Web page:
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July 23, 2020

Portfolio

Cuba a flor de piel

Cuban Identity explored through Contemporary Painting

Cuban Art
Sunflower Revolution
100 x 100 cm
Cuban art
Habaneras Sold
40 x 40 cm
Cuban art
Ascent
50 x 50 cm
Cuban Art
Old welder
40 x 40 cm
Cuban art
Liberty City
40 x 40 cm
Cuban Art
Paradise
40 x 40 cm
Cuban Art
Barred
80 x 80 cm

Previous works

York cityscapes

¨The visual arts are more privileged than other art forms. Since the 1980s, there has been a notable increase in sales of contemporary Cuban art abroad. The combination of Cuba’s economic precariousness and its socialist system make it impossible for there to be a national market for visual art. Cuba cannot sustain the dealers, collectors, and art patrons that a local art market needs. 

In Cuba, every year we have festivals of cinema, dance, ballet, theater, literature, and music in Havana, and in the provinces, there are also many events. However, once each festival is over, the audiences return to their homes knowing that well, yes, our island offers these activities. They might be carried out with limited funds and they might be mediocre, or even scandalous; in short, they might be cultural events that do not merit international exposure. But things are different in the visual arts. Local Cuban audiences are not as interested or identified with this form of cultural expression. While music concerts and other performing artists events are often mobbed, fine arts venues are far less likely to be overwhelmed by the local public. The audience for fine art is an elite audience, and it is more international, less local.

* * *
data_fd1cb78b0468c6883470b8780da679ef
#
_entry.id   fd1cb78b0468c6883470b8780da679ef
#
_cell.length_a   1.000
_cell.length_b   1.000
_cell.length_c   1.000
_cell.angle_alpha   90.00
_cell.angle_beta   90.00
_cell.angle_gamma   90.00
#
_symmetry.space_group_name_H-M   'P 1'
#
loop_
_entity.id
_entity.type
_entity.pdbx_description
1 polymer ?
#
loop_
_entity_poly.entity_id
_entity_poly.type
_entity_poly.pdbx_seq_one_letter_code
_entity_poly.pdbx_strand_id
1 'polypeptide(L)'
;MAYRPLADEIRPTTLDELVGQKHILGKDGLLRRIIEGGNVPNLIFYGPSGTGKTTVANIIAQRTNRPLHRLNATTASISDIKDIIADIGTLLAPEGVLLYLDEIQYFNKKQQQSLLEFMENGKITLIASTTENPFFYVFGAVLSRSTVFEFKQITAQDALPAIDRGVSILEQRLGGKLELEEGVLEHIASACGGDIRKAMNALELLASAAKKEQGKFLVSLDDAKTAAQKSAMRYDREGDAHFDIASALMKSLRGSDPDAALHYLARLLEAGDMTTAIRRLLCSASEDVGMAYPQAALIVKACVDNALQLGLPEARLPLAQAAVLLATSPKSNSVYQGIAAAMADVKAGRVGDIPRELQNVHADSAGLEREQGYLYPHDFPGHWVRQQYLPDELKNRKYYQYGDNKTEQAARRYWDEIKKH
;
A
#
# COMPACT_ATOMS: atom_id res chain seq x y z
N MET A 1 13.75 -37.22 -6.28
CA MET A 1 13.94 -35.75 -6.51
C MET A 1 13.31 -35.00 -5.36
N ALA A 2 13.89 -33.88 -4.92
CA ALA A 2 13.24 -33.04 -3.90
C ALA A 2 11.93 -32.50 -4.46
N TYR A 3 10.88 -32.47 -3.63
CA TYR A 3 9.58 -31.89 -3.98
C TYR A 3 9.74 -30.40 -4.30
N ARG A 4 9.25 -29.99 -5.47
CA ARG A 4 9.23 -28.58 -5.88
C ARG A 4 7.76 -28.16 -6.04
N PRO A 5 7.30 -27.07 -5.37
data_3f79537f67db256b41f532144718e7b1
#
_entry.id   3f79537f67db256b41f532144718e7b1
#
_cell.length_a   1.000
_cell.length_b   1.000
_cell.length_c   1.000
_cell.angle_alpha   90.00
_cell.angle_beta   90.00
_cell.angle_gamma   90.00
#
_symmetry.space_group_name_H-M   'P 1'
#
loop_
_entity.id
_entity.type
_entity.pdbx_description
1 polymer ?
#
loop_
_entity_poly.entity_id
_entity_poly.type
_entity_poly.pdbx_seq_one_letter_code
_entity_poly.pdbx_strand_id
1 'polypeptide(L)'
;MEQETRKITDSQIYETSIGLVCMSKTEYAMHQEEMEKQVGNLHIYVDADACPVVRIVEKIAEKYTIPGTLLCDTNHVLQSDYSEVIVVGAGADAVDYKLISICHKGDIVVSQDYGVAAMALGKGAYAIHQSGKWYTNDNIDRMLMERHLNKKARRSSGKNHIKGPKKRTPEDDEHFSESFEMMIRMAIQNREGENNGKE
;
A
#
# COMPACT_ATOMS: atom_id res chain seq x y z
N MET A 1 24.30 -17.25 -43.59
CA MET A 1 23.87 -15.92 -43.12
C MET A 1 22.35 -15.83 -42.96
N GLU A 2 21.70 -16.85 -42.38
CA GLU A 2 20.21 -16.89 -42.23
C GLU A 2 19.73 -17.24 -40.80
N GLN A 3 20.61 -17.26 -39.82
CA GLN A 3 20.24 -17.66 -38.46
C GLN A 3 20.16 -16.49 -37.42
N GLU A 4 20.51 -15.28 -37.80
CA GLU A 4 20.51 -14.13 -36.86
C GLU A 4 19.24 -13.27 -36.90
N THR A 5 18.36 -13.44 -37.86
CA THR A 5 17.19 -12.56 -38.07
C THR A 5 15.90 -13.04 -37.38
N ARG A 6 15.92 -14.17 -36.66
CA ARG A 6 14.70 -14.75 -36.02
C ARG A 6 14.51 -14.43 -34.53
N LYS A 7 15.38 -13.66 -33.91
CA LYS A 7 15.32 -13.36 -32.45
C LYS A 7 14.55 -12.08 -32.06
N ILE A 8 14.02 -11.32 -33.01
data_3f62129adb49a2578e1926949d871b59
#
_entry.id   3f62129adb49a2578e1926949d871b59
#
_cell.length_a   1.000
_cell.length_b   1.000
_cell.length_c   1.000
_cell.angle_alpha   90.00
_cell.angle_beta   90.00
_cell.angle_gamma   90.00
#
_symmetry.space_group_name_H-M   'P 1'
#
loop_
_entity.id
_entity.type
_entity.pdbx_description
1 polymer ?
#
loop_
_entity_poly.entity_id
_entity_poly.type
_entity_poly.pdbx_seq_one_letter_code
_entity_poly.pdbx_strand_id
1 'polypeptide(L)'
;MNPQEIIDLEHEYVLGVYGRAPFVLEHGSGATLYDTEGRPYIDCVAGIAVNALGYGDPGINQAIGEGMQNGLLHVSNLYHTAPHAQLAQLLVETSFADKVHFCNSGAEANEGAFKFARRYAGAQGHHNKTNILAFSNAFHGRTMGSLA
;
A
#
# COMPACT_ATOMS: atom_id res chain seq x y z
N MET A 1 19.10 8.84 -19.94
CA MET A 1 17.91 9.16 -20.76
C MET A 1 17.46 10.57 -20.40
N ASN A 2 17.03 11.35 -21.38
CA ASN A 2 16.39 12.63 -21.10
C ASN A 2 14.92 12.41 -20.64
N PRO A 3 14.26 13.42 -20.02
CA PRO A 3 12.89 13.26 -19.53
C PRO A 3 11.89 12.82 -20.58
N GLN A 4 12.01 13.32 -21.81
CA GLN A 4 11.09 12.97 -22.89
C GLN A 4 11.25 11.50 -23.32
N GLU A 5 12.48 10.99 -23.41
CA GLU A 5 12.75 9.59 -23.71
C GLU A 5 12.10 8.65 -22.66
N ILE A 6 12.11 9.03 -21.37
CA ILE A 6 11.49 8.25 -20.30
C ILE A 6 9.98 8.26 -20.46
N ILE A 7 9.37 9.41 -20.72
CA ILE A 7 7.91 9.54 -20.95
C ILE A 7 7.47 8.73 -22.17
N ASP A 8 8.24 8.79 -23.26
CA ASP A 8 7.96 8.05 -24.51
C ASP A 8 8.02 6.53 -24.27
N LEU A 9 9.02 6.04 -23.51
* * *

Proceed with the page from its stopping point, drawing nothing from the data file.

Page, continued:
Cuba is defined by its conditions of existence — it is geographically and politically isolated. It is stuck. It lags behind. It is out of date. Even in its most radical aspects, Cuban art is only understood through its fateful connection with the ideological, political, social, historical, and commercial life Cubans live. Art might reflect all these realities at once: that which is hidden, or permitted, or censored. Our politics are measured by our art in a general sense. At the same time, the domain of visual art has been the most incisive, which is to say the space of greatest resistance¨.

Katherine Bisquet

About the artist…

Leo Morey is a Cuban artist born in 1995 in the city of Matanzas. He is a graduate of the Cuban Art Academy “Diego Querol” of Matanzas. He started producing a series of self portraits bringing up social issues in contemporary Cuba. Leo took part in several exhibitions in his home city as well as he was selected winner of the First Prize at the Annual Exhibition of the Gallery “Pedro Esquerré” specialized in Cuban Art. He also worked for various private collectors in south Florida during his brief stay in Miami in 2017. In 2018 Leo Morey moved to York UK and 2 years later, influenced by the global pandemic and working in isolation, he commenced the series “Cuba a flor de piel”: a more personal collection of paintings inspired by experiences and memories of his home country.